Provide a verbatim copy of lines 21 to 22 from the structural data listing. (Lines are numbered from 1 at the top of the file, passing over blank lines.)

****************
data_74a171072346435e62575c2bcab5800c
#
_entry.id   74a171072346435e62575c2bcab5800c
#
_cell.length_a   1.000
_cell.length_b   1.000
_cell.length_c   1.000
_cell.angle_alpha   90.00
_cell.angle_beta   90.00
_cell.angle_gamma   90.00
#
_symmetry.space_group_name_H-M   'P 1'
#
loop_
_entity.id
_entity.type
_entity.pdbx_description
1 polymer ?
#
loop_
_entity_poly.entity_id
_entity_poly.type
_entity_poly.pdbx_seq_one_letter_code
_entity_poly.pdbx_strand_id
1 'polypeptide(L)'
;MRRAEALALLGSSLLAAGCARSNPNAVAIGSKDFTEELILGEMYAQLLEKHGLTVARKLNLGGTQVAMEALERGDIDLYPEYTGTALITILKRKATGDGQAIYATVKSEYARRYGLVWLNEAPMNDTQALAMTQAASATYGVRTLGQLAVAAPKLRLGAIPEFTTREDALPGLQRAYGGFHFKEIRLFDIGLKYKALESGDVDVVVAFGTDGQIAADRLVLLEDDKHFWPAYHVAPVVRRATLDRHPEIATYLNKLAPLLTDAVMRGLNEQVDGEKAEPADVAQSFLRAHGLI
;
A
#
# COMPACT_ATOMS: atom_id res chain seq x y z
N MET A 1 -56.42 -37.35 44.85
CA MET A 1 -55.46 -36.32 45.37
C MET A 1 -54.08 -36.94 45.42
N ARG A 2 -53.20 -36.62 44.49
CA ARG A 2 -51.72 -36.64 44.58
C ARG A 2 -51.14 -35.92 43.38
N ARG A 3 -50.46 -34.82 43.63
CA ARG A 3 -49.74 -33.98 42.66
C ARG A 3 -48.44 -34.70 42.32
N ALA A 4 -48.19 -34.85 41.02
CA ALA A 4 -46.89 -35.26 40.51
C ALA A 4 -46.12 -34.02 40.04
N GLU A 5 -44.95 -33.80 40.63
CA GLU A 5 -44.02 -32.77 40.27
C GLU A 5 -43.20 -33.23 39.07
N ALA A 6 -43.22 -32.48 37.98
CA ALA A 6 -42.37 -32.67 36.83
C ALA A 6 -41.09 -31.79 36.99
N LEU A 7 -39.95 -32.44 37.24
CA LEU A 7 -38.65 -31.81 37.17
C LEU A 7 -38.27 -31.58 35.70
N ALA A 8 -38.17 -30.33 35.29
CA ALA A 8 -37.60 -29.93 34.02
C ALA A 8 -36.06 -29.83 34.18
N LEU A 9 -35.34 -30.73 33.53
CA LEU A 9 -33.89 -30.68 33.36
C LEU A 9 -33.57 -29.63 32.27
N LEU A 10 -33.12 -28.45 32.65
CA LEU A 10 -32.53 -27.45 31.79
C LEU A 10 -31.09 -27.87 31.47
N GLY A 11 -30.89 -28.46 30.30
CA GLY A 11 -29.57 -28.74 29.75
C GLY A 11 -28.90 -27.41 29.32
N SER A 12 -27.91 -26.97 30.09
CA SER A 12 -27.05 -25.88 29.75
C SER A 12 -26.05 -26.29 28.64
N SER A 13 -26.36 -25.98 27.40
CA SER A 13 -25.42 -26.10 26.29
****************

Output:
_entity_poly.entity_id
_entity_poly.type